; Holcomb v. Commercial Credit Svcs., supra, 180 Ga. App. 451
. Contrary to the holding of the Court of Appeals, there is no material issue of fact concerning the imputation of fraud to the assignee/lessors and whether Quick-Trip was entitled to rescission of the assigned leases. As there is no evidence of fraud imputable to the assignee/lessors, the leases are not rescindable under 13-4-60
, and the "hell or high water" clauses contained in the lease are viable.
3. Quick-Trip Printers cited failure of consideration as a defense to the assignee/lessors' counterclaims for the unpaid rent. In light of its contractual agreement not to assert against the assignee/lessors any defense it might have against the original lessor, Quick-Trip is estopped to assert failure of consideration as a defense to the assignee/lessors' counterclaims. Furthermore, in the absence of fraud, a lessee is precluded from asserting the defense of failure of consideration against the assignee/lessors of a contract in which the lessee waived all express and implied warranties. United States Leasing Corp. v. Jones Pharmacy, 144 Ga. App. 26 (240 SE2d 300) (1977)
. As was discussed in Division 2, supra, there is no evidence of fraud imputable to the finance lessors. The Court of Appeals, citing its decision in Granite Equip. Leasing Corp. v. Folds, 133 Ga. App. 856 (212 SE2d 490) (1975)
, concluded that the contractual waiver of warranty was not effective against Quick-Trip since Quick-Trip asserted that the equipment received was not as orally promised by the supplier's employees (the alleged fraud which permeates these cases), and the serial numbers on the equipment received did not match the serial numbers contained in the leasing contract. In Granite, the Court of Appeals held that the lessee's defense of failure of consideration had not been waived by the disclaimer of warranty because the disclaimer applied to the type of machine for which the contract called, "a 'factory rebuilt' press," and not to that which was actually delivered -- "a 'reconditioned' press." (Emphasis supplied.) See also Avery v. Key Capital Corp., 186 Ga. App. 712 (1) (368 SE2d 364) (1988)
(disclaimers in lease applicable to 1984 vehicle described therein, but not to 1983 model delivered). Linda McNatt testified in her deposition that the equipment listed in the lease agreements was delivered to Quick-Trip. Her husband did not dispute that the pieces received were the type of machine for which the contract called. He testified only that he noted discrepancies between the serial numbers listed on the contract for individual pieces, and the serial numbers of the parts actually delivered. There being no discrepancy in the type of equipment contractually promised and that actually delivered, the contractual waiver of warranty was effective and defeated Quick-Trip's defense of failure of consideration.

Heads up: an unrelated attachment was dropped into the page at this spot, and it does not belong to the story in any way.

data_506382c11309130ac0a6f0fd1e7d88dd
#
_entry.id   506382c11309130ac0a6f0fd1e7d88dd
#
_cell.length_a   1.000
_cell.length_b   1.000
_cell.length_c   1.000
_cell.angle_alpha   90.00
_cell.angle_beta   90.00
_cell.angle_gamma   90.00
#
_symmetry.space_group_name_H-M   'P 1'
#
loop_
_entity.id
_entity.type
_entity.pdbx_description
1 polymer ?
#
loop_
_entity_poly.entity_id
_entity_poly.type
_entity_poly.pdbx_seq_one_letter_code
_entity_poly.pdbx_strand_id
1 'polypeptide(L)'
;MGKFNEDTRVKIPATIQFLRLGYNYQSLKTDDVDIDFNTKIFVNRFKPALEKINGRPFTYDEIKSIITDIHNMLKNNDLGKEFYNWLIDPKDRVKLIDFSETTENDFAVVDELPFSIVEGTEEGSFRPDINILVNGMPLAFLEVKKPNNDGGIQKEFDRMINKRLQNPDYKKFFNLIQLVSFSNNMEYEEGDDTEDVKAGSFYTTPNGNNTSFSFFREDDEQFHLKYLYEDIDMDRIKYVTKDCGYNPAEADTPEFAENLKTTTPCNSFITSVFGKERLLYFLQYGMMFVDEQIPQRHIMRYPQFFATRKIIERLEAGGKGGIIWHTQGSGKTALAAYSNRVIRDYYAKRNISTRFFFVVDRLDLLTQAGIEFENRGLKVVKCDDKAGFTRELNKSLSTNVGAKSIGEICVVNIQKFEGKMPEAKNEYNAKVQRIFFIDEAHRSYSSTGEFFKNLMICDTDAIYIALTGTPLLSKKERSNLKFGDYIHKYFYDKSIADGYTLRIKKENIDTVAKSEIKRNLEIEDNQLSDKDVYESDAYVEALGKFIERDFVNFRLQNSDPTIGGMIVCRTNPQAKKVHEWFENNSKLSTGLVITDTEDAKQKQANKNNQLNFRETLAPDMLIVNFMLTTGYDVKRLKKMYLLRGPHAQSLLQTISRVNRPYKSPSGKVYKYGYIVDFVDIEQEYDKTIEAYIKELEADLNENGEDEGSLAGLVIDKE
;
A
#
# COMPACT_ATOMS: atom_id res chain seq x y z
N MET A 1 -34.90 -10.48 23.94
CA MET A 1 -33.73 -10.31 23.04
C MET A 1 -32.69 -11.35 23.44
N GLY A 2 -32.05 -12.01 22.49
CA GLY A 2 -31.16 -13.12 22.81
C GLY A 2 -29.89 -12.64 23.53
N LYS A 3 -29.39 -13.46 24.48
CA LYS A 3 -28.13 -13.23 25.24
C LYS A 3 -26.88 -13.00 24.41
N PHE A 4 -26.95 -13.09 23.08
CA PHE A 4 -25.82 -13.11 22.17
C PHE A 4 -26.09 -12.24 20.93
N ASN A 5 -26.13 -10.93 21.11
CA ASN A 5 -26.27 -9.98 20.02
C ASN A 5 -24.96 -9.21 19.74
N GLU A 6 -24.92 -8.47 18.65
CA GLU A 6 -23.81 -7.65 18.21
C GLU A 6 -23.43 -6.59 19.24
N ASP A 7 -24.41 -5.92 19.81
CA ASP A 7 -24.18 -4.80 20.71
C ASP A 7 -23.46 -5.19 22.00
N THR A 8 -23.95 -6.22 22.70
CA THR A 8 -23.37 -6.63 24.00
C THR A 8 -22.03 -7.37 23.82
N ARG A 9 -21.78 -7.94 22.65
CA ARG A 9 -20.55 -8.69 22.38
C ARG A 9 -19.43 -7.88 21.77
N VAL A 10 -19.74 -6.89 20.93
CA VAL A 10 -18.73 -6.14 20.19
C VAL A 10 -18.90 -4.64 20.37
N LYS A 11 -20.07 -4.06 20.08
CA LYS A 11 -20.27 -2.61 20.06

4. Lastly, we address Quick-Trip's contention that the assignee lessors are liable to Quick-Trip for the negligent release of funds to Itex. Despite having an "Acknowledgement and Acceptance of Equipment by Lessee" which authorized the assignee/lessors to pay the equipment supplier, the assignee/lessors withheld payment from the supplier due to the business lessee's verbal notification, in response to inquiries made by the assignee/lessors, that the equipment was defective. According to the assignee/lessors, the funds were released to the supplier upon notification from the business lessee that the equipment problems had been resolved. The business lessee disputes the assignee/lessors' version of the facts. As there appears to be a genuine issue of material fact concerning the claim that the assignee/lessors negligently released the funds to the equipment supplier, we agree with the Court of Appeals that summary judgment in favor of the assignee/lessors on the business lessee's claim was inappropriate.
Rumsey & Ramsey, Austin L. Ramsey III, for appellees.